As I think back now, the timing of it sounds crazy. But about a week after diagnosing myself I had an ultrasound with my gynecologist and for the first time a five-centimeter chocolate cyst (endometrioma) was revealed, presenting the possibility of endometriosis. Not all women with endometriosis develop this type of cyst, but having one is a good indicator that endometriosis is present. Unfortunately, by the time a patient develops one of these cysts, they are typically in a late stage of the disease. Still, an exploratory laparoscopy is needed to get a definitive diagnosis.
As someone who is skeptical of self-diagnosis on the internet, I was shocked that my research had been so accurate. I felt relieved that I finally had an answer for my pain, but it was disturbing that I was able to diagnose my symptoms through a few days of hardcore Googling; yet, it took medical professionals over three years. Even worse, I was told that there was no cure. The disappointment in my gynecologist’s voice and his lack of confidence in treatment options hit me like a ton of bricks. I finally had a diagnosis, but did it even matter?
Within the next month, I had my first laparoscopic surgery, where my surgeon confirmed Stage 3 endometriosis. It spread to every organ in my pelvis, including the pelvic walls. The surgeon said he removed it as best he could and put me on hormones in an attempt to suppress its growth.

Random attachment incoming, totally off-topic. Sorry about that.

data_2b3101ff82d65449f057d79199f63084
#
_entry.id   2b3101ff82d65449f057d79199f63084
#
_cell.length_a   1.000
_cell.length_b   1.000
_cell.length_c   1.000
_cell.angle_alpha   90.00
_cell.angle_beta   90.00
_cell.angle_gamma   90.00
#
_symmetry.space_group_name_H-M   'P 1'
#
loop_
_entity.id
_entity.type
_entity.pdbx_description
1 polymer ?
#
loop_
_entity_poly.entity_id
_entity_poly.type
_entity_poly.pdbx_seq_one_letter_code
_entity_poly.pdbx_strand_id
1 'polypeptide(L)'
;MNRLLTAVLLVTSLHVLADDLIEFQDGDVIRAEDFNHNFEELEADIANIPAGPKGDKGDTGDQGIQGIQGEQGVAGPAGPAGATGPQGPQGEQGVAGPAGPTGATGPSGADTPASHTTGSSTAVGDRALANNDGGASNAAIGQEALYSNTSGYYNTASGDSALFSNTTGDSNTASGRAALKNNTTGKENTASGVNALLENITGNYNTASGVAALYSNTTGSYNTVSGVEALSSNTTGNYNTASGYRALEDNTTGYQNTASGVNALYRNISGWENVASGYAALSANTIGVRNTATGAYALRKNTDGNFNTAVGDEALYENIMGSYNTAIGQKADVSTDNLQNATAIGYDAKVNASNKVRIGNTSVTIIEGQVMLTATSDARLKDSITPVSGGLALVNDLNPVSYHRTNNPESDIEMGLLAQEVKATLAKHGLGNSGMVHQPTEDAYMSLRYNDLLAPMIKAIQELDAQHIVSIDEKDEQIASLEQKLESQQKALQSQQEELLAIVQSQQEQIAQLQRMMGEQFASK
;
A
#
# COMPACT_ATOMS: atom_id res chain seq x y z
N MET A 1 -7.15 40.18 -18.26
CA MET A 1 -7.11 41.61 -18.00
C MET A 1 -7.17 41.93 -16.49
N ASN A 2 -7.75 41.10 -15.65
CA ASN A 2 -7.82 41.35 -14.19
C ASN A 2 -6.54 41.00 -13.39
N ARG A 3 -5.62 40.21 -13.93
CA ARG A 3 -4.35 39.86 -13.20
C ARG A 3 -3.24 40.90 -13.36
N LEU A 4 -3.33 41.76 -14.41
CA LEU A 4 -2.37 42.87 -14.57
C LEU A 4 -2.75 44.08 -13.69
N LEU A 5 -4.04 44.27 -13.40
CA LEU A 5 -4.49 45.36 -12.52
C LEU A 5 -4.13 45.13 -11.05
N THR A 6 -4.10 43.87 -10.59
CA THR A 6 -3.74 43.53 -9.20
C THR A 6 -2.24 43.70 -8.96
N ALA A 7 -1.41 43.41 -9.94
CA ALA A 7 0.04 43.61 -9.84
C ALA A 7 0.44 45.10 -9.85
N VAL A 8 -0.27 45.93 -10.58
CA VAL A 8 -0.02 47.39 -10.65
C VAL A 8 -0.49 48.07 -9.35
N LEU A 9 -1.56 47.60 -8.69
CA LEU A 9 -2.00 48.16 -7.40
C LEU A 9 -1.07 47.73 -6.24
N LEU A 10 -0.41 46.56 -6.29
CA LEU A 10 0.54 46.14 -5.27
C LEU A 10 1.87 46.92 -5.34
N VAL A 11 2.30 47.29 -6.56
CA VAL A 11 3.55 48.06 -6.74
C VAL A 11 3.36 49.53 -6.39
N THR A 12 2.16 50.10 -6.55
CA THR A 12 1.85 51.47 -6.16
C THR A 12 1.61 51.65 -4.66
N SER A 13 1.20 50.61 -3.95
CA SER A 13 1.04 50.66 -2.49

But like most women with endometriosis, my symptoms returned — just three months later. Since then I have connected with other sufferers on social media who educated me about the gold standard treatment, excision surgery, which I underwent in November of 2016 at the Center of Endometriosis Care in Atlanta, GA. By then, only six months since my first surgery, my endometriosis had reached Stage 4, spreading to my appendix and diaphragm. My pelvic cavity was covered with adhesions and scar tissue, binding my ovaries to my bowel.
Although I am on the road to recovery, it has been difficult dealing with the after effects of the disease: pelvic floor dysfunction, interstitial cystitis likely caused by excessive endometriosis on the bladder, highly sensitive pain receptors from years of curling up in agony, and anxiety from the taunting truth that this disease may return.
My mother recently told her gynecologist of 15 years about my diagnosis and asked about the possibility of her own pain being related to endometriosis. Her doctor responded with, “Oh, you certainly have endometriosis. I always knew that was probably it.” When my mother asked why she was never given this information, the doctor said, ”There is nothing you can do.”
My hope is that more women become educated about endometriosis and the fact that periods spent bedridden are not normal. The earlier the disease is diagnosed, the better chance a woman has of getting effective treatment. Common symptoms of the disease include: killer menstrual cramps, impaired bladder/bowel function, pelvic pain, and painful sex. To anyone who has these symptoms, I encourage you to ask your doctor about endometriosis.
Have you or anyone you know been diagnosed with endometriosis? Let us know @BritandCo.
(Photos via Brooke Nemethy)